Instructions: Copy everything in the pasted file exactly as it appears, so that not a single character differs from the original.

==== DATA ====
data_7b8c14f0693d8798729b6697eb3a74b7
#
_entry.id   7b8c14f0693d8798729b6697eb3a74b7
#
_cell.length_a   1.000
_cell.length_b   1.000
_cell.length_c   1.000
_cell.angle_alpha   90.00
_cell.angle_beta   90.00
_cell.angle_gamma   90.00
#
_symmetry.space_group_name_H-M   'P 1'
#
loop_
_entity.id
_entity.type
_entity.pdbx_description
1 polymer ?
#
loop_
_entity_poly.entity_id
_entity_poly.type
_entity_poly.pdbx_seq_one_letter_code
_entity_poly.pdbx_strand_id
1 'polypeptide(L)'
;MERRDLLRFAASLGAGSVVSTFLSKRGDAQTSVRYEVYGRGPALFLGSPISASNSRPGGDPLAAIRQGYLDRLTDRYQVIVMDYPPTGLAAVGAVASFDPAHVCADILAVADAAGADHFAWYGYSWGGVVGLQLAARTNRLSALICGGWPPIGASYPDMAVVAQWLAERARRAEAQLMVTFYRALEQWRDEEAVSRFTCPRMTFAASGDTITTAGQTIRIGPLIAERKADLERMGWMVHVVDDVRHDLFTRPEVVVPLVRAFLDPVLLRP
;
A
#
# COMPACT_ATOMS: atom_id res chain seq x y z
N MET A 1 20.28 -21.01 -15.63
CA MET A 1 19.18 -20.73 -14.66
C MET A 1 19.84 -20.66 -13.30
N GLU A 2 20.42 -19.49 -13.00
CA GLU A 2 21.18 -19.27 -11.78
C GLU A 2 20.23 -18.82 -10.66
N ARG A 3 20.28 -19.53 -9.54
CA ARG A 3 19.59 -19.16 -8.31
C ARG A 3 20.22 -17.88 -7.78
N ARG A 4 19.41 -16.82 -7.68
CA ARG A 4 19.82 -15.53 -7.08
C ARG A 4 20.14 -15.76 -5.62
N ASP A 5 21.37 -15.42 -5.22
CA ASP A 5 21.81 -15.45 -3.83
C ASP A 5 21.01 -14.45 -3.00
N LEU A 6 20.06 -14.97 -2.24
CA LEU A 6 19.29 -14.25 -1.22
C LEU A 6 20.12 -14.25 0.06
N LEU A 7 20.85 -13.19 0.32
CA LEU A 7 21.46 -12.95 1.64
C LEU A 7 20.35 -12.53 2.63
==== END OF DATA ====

data_7b8c14f0693d8798729b6697eb3a74b7
#
_entry.id   7b8c14f0693d8798729b6697eb3a74b7
#
_cell.length_a   1.000
_cell.length_b   1.000
_cell.length_c   1.000
_cell.angle_alpha   90.00
_cell.angle_beta   90.00
_cell.angle_gamma   90.00
#
_symmetry.space_group_name_H-M   'P 1'
#
loop_
_entity.id
_entity.type
_entity.pdbx_description
1 polymer ?
#
loop_
_entity_poly.entity_id
_entity_poly.type
_entity_poly.pdbx_seq_one_letter_code
_entity_poly.pdbx_strand_id
1 'polypeptide(L)'
;MERRDLLRFAASLGAGSVVSTFLSKRGDAQTSVRYEVYGRGPALFLGSPISASNSRPGGDPLAAIRQGYLDRLTDRYQVIVMDYPPTGLAAVGAVASFDPAHVCADILAVADAAGADHFAWYGYSWGGVVGLQLAARTNRLSALICGGWPPIGASYPDMAVVAQWLAERARRAEAQLMVTFYRALEQWRDEEAVSRFTCPRMTFAASGDTITTAGQTIRIGPLIAERKADLERMGWMVHVVDDVRHDLFTRPEVVVPLVRAFLDPVLLRP
;
A
#
# COMPACT_ATOMS: atom_id res chain seq x y z
N MET A 1 20.28 -21.01 -15.63
CA MET A 1 19.18 -20.73 -14.66
C MET A 1 19.84 -20.66 -13.30
N GLU A 2 20.42 -19.49 -13.00
CA GLU A 2 21.18 -19.27 -11.78
C GLU A 2 20.23 -18.82 -10.66
N ARG A 3 20.28 -19.53 -9.54
CA ARG A 3 19.59 -19.16 -8.31
C ARG A 3 20.22 -17.88 -7.78
N ARG A 4 19.41 -16.82 -7.68
CA ARG A 4 19.82 -15.53 -7.08
C ARG A 4 20.14 -15.76 -5.62
N ASP A 5 21.37 -15.42 -5.22
CA ASP A 5 21.81 -15.45 -3.83
C ASP A 5 21.01 -14.45 -3.00
N LEU A 6 20.06 -14.97 -2.24
CA LEU A 6 19.29 -14.25 -1.22
C LEU A 6 20.12 -14.25 0.06
N LEU A 7 20.85 -13.19 0.32
CA LEU A 7 21.46 -12.95 1.64
C LEU A 7 20.35 -12.53 2.63